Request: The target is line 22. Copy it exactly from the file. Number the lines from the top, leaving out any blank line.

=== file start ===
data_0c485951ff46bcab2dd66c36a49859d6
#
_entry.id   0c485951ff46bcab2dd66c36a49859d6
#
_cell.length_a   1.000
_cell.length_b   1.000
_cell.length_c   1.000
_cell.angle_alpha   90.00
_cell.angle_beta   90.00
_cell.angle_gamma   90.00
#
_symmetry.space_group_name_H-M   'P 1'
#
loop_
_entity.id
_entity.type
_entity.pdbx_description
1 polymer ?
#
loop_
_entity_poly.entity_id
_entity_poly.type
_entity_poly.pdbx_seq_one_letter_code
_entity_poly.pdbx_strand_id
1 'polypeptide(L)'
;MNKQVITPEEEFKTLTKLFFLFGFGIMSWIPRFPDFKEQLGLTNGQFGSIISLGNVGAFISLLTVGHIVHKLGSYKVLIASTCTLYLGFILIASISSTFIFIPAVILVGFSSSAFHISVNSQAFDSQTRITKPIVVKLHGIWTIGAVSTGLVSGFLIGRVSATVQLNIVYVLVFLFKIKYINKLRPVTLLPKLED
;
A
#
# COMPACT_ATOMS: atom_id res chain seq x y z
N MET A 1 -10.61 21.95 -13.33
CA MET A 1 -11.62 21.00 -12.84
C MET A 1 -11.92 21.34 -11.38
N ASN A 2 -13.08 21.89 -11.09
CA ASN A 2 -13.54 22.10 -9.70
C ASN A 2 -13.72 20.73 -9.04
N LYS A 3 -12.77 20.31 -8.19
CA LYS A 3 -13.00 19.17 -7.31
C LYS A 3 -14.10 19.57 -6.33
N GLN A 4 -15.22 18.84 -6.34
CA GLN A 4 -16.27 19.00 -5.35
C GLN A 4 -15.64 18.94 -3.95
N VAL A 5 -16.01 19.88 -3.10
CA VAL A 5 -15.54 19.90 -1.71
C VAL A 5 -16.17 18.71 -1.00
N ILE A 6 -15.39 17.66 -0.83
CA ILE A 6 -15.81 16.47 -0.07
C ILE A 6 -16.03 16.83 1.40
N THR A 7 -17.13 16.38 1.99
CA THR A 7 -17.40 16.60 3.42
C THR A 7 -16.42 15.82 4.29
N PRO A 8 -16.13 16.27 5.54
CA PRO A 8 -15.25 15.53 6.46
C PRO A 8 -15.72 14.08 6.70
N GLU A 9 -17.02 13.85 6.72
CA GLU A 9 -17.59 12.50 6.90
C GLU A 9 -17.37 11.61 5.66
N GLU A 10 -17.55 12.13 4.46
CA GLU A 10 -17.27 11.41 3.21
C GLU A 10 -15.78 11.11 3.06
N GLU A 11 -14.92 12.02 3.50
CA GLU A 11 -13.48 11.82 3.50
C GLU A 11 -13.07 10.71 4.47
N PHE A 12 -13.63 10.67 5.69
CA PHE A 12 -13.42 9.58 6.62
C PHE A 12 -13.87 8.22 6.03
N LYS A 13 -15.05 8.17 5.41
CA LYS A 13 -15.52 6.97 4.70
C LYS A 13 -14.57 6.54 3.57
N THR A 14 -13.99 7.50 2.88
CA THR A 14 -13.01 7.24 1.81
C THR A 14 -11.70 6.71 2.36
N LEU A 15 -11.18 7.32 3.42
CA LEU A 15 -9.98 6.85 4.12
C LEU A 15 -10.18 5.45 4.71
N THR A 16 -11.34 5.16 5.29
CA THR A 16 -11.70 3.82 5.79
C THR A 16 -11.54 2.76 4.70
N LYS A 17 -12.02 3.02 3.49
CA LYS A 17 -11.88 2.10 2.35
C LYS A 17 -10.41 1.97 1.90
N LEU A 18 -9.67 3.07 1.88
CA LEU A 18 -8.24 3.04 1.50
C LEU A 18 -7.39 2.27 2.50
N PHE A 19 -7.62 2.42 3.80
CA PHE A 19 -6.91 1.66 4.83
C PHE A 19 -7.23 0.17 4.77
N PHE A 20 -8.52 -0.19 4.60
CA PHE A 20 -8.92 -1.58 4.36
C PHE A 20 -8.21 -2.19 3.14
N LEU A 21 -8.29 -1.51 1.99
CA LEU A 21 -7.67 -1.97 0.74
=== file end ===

_entity_poly.type